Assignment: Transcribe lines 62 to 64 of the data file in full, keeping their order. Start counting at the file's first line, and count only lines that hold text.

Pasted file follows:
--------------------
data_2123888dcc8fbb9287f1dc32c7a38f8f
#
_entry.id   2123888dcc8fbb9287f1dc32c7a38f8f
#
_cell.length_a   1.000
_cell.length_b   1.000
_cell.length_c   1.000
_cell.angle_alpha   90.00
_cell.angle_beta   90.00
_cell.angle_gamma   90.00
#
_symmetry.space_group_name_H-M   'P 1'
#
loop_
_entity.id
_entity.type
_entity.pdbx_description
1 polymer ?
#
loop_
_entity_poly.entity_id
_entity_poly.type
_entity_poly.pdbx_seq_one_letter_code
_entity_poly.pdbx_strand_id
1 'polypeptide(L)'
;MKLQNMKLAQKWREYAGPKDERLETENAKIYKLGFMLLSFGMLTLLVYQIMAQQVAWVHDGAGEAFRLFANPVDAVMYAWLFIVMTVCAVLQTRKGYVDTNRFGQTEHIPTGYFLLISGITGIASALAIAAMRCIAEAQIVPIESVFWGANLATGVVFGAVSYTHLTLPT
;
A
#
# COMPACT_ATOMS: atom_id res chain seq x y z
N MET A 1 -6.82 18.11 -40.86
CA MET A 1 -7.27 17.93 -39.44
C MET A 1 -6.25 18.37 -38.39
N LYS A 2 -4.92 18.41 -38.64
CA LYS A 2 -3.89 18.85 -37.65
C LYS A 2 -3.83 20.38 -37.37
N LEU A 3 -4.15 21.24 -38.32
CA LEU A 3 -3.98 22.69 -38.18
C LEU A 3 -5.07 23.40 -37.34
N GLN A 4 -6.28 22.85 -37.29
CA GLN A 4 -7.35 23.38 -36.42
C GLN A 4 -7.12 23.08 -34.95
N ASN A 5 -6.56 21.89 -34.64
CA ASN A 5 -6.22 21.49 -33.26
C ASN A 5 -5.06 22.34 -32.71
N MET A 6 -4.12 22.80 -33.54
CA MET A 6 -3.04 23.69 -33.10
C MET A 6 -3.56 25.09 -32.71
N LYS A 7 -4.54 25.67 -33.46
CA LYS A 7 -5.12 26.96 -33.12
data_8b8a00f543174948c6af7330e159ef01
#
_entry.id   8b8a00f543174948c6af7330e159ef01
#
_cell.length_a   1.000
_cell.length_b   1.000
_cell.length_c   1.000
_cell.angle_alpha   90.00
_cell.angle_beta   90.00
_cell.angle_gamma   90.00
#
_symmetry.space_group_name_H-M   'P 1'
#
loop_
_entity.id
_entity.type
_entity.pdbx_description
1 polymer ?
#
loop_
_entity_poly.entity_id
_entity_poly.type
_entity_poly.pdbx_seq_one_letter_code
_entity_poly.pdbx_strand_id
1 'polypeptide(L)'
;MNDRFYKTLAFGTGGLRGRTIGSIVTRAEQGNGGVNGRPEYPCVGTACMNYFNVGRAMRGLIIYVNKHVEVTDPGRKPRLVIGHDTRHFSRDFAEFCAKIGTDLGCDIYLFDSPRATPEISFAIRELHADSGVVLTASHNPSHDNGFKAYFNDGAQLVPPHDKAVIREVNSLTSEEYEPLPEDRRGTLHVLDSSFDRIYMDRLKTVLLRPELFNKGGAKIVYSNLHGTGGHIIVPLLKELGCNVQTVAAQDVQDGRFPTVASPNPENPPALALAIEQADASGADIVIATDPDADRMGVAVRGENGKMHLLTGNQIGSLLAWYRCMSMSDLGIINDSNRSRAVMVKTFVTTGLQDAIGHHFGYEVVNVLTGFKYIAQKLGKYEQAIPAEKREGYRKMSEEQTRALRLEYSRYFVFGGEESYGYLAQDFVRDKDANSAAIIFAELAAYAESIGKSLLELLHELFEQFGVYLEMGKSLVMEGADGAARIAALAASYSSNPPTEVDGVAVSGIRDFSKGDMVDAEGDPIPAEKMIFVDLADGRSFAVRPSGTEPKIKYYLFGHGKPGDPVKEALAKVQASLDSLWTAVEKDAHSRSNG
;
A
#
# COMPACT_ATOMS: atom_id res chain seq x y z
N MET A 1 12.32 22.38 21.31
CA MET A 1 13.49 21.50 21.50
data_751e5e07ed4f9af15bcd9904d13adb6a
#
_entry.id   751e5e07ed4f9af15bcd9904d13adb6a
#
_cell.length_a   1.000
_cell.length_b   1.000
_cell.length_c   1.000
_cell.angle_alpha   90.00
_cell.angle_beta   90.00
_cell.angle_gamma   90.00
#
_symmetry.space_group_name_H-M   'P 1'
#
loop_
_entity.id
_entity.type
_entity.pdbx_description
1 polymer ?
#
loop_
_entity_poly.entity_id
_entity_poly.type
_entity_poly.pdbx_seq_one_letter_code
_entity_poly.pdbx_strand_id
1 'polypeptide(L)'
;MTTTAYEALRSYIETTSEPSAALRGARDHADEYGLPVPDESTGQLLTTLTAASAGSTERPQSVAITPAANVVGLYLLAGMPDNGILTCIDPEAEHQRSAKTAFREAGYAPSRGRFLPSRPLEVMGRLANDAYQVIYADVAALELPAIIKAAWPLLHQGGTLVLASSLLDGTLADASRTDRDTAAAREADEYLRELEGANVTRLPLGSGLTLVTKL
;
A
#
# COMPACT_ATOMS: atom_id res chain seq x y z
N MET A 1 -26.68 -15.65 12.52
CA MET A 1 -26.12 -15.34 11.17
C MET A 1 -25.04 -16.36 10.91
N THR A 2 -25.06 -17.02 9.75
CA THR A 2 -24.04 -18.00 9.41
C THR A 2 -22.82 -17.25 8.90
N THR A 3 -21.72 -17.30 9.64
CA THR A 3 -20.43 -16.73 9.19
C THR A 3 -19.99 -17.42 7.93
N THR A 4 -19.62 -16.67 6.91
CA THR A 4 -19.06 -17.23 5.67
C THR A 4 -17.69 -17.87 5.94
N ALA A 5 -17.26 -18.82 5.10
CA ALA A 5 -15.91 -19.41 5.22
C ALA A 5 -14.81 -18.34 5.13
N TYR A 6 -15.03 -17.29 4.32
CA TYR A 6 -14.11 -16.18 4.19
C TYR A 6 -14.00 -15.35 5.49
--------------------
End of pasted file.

_symmetry.space_group_name_H-M   'P 1'
#
loop_